A massive dust storm is whipping across at least seven countries in the Middle East this week, leaving at least twelve people dead. And a weather expert says the storm required only a “remarkably simple set of conditions.”
Big dust storms like this are called haboobs, which is Arabic for “violent wind.” Haboobs can develop in many parts of the world and are known to travel for thousands of miles, even all the way across the Pacific, says Ken Waters, a meteorologist with the U.S. Weather Service in Phoenix who studies the phenomena.
The storm blowing across the Middle East has reduced visibility and sent thousands of people to hospitals with breathing problems in parts of Iraq, Syria, Lebanon, Egypt, Jordan, Israel, and Cyprus. The storm has been blowing for at least two days and is thought to have started in Syria and Iraq. It is expected to continue until Wednesday.
Disruptions to transportation and potentially dangerous air quality are typically the two biggest impacts of the storms, says Waters.
Although meteorologists at Beirut’s Rafik Hariri International Airport have called the storm “unprecedented” in recent Lebanese history, Waters says severe dust storms aren’t actually very rare. Haboobs are most common in hot and dry conditions, which have been prevalent across much of the Middle East this summer. The two ingredients needed are an availability of dust or sand particles at the surface and enough sustained wind to get those particles moving, says Waters.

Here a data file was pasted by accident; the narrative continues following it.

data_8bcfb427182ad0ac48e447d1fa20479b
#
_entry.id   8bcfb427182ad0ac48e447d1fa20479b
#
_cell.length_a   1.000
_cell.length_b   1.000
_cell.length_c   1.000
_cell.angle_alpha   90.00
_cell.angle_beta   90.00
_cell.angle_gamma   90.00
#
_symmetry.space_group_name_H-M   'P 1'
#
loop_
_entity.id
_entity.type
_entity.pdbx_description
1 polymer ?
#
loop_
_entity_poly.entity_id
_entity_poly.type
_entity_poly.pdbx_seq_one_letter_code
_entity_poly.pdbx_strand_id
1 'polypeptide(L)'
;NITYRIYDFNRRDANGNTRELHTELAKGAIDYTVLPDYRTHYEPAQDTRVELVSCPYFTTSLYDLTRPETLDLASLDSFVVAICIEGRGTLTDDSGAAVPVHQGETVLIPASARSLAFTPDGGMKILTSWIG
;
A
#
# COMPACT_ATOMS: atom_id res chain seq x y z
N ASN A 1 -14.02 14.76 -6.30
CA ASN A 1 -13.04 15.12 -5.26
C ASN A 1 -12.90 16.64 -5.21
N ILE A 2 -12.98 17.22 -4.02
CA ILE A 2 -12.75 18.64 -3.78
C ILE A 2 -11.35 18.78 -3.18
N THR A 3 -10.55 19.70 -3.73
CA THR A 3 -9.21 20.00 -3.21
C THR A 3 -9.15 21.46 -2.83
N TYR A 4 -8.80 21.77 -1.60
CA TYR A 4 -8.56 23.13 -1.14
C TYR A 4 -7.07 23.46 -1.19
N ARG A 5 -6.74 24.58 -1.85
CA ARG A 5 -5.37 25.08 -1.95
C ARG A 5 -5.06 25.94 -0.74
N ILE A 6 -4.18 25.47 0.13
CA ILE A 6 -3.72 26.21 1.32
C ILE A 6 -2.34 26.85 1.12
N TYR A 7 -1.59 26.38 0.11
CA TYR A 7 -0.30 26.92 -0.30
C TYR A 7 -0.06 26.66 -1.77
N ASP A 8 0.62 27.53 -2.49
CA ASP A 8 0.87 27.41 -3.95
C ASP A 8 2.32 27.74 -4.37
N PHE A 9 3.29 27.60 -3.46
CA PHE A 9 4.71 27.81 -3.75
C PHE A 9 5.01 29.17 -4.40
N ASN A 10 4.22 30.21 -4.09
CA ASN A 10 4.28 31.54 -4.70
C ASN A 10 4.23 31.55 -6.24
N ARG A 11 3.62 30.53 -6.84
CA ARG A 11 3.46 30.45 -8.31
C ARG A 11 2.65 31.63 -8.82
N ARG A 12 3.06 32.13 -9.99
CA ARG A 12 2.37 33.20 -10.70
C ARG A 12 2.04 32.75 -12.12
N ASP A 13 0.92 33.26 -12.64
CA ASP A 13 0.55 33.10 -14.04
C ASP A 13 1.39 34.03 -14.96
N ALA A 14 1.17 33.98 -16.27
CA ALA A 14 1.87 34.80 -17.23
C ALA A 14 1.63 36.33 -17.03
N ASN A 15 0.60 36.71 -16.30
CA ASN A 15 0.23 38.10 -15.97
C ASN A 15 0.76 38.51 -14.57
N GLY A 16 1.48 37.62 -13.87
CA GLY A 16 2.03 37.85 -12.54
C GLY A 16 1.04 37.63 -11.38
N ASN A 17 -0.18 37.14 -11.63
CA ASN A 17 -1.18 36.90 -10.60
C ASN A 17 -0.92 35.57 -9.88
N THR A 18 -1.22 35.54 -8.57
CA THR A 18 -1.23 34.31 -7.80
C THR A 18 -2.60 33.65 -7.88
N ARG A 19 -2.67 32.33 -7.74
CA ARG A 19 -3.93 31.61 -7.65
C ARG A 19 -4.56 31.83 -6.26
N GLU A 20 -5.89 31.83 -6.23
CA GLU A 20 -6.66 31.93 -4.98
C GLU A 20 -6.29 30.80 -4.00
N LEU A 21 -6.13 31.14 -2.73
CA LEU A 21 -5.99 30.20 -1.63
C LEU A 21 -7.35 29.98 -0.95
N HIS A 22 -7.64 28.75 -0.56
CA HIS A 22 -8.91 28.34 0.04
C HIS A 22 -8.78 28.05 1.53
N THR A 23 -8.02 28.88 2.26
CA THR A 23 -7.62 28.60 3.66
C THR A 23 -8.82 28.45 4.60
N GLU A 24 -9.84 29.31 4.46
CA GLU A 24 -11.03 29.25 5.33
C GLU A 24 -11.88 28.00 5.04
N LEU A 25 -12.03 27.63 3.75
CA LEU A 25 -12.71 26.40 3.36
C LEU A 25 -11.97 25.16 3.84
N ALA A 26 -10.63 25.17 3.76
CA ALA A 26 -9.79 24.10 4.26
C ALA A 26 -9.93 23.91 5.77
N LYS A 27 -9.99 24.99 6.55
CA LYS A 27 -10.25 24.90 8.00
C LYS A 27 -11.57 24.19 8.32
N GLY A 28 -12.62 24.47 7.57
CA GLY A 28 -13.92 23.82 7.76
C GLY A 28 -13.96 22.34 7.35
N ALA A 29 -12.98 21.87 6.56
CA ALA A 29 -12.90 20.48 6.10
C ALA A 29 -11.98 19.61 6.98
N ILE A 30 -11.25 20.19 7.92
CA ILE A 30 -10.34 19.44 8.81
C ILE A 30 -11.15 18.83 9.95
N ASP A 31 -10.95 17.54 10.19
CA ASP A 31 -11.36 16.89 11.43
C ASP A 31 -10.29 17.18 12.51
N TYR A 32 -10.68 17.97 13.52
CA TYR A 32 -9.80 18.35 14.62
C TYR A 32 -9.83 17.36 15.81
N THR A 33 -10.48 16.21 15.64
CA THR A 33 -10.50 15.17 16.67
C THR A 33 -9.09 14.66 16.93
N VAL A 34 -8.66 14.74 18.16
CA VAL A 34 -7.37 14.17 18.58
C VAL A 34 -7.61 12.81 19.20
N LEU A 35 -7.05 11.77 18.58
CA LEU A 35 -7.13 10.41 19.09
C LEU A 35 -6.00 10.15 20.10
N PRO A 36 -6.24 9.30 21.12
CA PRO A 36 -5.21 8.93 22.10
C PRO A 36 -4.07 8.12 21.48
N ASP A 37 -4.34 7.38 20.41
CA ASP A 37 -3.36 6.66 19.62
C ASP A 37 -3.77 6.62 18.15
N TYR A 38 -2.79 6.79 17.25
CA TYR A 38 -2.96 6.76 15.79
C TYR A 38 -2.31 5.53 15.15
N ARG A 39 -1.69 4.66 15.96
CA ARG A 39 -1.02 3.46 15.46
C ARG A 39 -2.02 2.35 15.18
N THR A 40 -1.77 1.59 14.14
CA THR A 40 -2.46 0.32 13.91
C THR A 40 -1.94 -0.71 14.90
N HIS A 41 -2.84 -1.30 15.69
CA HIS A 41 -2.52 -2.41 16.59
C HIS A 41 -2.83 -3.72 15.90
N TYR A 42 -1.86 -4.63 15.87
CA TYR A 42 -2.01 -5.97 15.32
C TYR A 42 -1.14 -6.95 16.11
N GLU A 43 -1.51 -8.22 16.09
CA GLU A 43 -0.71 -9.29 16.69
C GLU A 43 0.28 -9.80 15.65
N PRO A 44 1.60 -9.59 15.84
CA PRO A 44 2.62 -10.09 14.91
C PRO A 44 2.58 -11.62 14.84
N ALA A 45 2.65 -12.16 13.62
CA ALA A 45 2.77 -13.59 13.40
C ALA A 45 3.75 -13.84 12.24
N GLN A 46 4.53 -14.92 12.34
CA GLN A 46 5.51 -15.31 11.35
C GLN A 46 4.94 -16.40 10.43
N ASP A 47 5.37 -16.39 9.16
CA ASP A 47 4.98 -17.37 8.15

Scientists aren’t sure what the minimum wind speed is for a dust storm to form, but small, localized storms have been observed with speeds as low as 20 miles (32 kilometers) per hour. Larger ones, like the one that has pummelled Damascus and Beirut this week, need higher speeds to travel long distances. The sand storm that ripped through the same region in 2013 had wind speeds up to 60 miles (97 kilometers) per hour.
In the Western U.S., dust storms are most common between June and September, during hot, dry conditions. Moisture tends to weigh dirt down and keep it in place, so more dust storms tend to occur during droughts. Human activity that disturbs the soil, such as construction or fallowing farm fields, can also expose dirt that can contribute to storms. Poor farming practices are blamed for the massive dust storms that caused the Dust Bowl in the 1930s, rendering thousands homeless. (Is a new dust bowl developing?)
In July and August 2011 huge dust storms swept hundreds of miles across Arizona, blotting out the sun. Many smaller dust storms have developed there in the years since.